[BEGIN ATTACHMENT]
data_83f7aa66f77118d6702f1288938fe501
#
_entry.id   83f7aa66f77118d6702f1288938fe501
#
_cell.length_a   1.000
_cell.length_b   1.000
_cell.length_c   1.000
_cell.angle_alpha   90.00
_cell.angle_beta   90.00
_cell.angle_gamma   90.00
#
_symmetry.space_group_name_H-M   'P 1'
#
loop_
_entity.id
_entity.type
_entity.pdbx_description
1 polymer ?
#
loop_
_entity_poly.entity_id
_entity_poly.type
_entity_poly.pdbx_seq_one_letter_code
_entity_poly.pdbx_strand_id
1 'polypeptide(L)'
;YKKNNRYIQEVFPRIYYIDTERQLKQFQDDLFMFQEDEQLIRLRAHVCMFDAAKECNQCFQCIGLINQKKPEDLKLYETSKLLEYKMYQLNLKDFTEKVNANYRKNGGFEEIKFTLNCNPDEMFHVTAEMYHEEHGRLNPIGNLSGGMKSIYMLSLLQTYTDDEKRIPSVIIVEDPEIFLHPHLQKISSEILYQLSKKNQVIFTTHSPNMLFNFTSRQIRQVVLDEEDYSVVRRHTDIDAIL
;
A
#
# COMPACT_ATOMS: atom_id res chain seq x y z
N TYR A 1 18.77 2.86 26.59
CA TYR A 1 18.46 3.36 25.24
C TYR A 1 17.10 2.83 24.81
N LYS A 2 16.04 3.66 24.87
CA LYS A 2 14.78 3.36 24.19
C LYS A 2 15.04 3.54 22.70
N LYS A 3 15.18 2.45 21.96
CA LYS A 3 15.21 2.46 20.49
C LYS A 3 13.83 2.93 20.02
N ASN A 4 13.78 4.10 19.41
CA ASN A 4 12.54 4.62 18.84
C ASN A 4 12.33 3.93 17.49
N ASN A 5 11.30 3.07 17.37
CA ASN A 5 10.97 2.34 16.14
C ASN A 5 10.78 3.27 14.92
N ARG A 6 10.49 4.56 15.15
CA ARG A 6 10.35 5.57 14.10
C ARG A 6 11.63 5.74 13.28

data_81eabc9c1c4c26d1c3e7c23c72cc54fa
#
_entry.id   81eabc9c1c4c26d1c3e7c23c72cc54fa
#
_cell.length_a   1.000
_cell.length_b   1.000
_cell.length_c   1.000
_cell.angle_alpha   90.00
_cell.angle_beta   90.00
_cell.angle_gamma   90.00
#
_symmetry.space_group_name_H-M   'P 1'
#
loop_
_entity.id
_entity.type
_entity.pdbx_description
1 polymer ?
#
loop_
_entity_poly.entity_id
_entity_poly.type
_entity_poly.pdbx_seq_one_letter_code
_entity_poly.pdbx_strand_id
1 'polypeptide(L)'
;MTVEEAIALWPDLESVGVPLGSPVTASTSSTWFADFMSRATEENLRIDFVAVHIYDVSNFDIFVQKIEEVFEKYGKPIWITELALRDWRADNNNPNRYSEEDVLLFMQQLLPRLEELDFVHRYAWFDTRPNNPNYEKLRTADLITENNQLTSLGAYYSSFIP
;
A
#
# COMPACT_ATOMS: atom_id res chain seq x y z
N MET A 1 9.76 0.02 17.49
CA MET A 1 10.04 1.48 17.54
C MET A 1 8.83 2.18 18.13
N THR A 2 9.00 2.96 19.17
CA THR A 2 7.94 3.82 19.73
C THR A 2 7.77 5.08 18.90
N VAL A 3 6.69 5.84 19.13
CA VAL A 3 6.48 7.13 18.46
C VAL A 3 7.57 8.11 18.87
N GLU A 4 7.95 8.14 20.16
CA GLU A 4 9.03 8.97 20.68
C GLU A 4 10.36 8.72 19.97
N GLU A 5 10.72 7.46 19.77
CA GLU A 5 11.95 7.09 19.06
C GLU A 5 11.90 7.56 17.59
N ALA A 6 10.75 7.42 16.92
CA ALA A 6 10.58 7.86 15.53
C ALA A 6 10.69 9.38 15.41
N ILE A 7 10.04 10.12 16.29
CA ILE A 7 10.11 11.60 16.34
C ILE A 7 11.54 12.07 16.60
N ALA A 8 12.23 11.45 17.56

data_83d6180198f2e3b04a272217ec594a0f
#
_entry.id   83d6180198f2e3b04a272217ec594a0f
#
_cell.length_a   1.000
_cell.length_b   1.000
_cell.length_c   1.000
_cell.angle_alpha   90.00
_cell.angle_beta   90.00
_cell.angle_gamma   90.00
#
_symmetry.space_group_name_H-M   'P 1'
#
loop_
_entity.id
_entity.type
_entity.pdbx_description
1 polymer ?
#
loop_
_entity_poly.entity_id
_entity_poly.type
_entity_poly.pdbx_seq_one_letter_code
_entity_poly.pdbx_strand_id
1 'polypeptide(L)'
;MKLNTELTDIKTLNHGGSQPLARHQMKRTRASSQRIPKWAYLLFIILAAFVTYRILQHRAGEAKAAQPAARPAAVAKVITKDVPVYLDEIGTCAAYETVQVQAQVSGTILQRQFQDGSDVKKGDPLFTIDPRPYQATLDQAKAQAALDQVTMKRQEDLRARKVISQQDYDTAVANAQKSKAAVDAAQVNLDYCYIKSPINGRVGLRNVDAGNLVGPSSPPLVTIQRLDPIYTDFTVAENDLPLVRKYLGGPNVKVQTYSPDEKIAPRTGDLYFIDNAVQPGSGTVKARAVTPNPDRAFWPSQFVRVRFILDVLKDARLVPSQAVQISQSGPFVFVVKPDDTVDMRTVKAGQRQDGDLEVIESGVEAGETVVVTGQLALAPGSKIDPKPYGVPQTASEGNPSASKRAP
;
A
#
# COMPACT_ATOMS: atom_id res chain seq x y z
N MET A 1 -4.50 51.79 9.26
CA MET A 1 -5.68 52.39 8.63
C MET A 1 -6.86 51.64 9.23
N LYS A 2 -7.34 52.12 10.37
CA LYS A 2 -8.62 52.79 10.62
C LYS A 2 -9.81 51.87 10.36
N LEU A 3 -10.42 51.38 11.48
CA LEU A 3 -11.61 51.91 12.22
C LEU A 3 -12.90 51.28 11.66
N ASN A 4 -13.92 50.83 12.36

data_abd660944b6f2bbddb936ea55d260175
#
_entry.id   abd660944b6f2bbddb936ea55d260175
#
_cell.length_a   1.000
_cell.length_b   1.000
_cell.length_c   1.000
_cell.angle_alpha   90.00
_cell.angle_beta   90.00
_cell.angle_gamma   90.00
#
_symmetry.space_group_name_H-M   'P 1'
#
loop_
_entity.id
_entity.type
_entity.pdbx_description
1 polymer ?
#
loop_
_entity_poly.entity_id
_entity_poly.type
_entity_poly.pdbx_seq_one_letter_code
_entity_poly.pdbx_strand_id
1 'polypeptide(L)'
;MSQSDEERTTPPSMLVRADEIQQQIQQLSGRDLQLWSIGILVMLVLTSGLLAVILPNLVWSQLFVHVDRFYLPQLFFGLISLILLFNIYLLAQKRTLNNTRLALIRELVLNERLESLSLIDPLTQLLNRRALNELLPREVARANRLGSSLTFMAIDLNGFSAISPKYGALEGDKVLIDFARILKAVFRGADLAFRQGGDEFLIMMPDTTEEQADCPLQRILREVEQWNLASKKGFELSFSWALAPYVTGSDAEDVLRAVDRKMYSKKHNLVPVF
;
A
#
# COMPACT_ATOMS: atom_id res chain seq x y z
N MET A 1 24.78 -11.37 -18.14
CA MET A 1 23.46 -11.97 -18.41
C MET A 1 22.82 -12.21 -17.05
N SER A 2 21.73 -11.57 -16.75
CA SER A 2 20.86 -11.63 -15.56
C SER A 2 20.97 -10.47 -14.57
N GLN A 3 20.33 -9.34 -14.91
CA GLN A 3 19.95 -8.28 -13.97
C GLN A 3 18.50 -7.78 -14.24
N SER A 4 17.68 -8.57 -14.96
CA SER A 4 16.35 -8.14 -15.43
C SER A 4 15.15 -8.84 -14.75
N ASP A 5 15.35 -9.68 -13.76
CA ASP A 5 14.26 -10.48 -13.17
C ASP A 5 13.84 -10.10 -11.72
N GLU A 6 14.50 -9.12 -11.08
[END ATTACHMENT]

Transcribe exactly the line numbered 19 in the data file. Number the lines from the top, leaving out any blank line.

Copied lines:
#